Strike impacts will be felt beyond Felixstowe
Congestion in Europe set to worsen on back of industrial action
UK supply chains are already reporting disruptions from the strike at Felixstowe. With more disputes on the cards, the headaches are likely to spread
“Even minor interruptions to port operations can have a major impact on container line network efficiency and cause a domino effect up and down supply chains,” said Container xChange chief executive Christian Roeloffs. “Strikes at European ports this year have already been highly damaging to logistics operations, manufacturers, and industry at large. We expect further industrial action to be just as harmful.”
Container lines have already started diverting cargo from Felixstowe, the UK’s largest container gateway, and the strike is likely to compound logistics challenges at both the port and in the wider UK market.
This was also starting to show up in Europe as well, according to analysis by Linerlytica.
“European port congestion picked up over the past week, especially in Rotterdam where the number of vessels waiting at anchorage is rising very quickly, while yard capacity utilisation has reached critical levels,” it said. “Barge traffic has been affected by low water on the Rhine as well as diversions from UK to avoid the Felixstowe port strike.”
But there was some benefit for ports further “downstream”, with German ports seeing a slight reduction in vessel waiting times, Linerlytica said.
“There was no material change in the number of ships waiting at UK ports, with carriers largely able to plan around the eight-day strike in Felixstowe with most of the ships omitting the Felixstowe call during the strike window,” it said. “The full impact of the UK port strike will only be felt over the coming weeks as cargo diversions from Felixstowe will further strain the capacity at North Continent ports.”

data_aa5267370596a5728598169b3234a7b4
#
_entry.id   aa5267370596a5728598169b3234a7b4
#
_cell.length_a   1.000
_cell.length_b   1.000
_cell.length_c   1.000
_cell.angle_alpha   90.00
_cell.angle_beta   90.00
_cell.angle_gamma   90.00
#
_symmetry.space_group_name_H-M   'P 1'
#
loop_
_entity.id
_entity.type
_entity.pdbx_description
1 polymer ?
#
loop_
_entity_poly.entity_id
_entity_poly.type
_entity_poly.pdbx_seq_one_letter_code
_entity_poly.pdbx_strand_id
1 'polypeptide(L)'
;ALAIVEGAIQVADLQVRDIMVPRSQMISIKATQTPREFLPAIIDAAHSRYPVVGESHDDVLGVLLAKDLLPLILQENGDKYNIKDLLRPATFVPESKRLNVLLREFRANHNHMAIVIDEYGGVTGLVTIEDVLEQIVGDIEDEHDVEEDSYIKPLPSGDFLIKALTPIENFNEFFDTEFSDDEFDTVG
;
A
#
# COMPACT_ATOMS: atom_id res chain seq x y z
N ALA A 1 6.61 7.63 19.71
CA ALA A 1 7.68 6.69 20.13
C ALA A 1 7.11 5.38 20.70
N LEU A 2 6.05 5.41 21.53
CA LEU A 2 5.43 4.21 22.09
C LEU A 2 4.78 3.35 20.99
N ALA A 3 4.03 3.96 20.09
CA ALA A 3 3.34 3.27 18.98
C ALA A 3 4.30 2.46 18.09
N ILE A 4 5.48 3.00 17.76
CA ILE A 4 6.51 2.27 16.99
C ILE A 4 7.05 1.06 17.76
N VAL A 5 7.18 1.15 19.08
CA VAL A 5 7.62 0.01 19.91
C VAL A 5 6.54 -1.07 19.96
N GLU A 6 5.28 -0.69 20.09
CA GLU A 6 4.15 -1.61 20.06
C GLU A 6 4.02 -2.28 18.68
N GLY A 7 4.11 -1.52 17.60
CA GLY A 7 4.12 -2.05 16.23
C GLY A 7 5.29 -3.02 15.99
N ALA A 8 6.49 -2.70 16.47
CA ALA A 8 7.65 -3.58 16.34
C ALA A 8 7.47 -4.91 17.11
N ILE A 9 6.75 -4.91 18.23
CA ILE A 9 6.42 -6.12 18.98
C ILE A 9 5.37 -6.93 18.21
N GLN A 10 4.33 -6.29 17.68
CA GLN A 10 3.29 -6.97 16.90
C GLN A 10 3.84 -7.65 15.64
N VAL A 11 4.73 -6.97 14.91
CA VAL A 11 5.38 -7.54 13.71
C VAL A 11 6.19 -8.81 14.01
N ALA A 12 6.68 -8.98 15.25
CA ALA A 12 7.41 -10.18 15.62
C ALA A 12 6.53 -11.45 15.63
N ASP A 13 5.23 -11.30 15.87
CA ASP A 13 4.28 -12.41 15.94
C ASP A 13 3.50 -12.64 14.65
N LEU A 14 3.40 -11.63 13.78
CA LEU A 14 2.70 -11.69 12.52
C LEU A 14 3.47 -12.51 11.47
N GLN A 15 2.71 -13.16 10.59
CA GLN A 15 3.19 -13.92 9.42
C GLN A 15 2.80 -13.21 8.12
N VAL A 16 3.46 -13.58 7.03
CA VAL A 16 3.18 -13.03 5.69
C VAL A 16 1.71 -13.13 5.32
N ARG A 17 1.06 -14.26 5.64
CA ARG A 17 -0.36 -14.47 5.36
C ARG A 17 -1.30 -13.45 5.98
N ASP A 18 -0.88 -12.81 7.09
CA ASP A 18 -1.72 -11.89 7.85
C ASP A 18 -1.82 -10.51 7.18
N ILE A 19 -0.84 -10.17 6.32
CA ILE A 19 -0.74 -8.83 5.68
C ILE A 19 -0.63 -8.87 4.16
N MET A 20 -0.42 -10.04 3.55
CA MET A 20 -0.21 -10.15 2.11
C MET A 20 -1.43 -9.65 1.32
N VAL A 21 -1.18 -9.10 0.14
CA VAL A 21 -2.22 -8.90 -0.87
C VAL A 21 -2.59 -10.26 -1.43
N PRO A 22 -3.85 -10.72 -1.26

Freight forwarder Zencargo said UK supply chains were already being disrupted by the Felixstowe action.
“Vessel delays are also expected due to limited labour availability to operate the port. Felixstowe is currently not accepting empty equipment back after deliveries, resulting in containers having to be returned elsewhere. This has created unforeseen diversions for drivers and additional costs that are being incurred by importers.”
Mr Roeloffs said that Felixstowe had suffered from an excess of containers for much of the past two years.
“This interruption of operations will add to operational inefficiencies at the terminal and in the hinterland,” he said. “It will also have ramifications for carrier networks on intra-Europe and Asia-Europe services.”
Negotiations between trade union ver.di and the Central Association of Germany Seaport Companies are continuing, but a court-imposed moratorium on industrial action expires on August 26.
“Container lines have reported that in Germany, while the moratorium has been in place, stevedores have been less willing to perform extra shifts or work at weekends,” said Container xChange co-founder Johannes Schlingmeier. “This has made it difficult to clear backlogs after the earlier strikes. What we’ve seen since the start of the pandemic in ports across Europe including Liverpool, Felixstowe and the major German hubs, is terminals struggling to cope with demand and the multiple disruptive events container shipping has faced. Shortages of trucking capacity and drivers have added to logjams.”
Strikes would make it more difficult for ports to untangle the pre-existing strains on logistics and on the hinterland intermodal networks on which they relied, he added.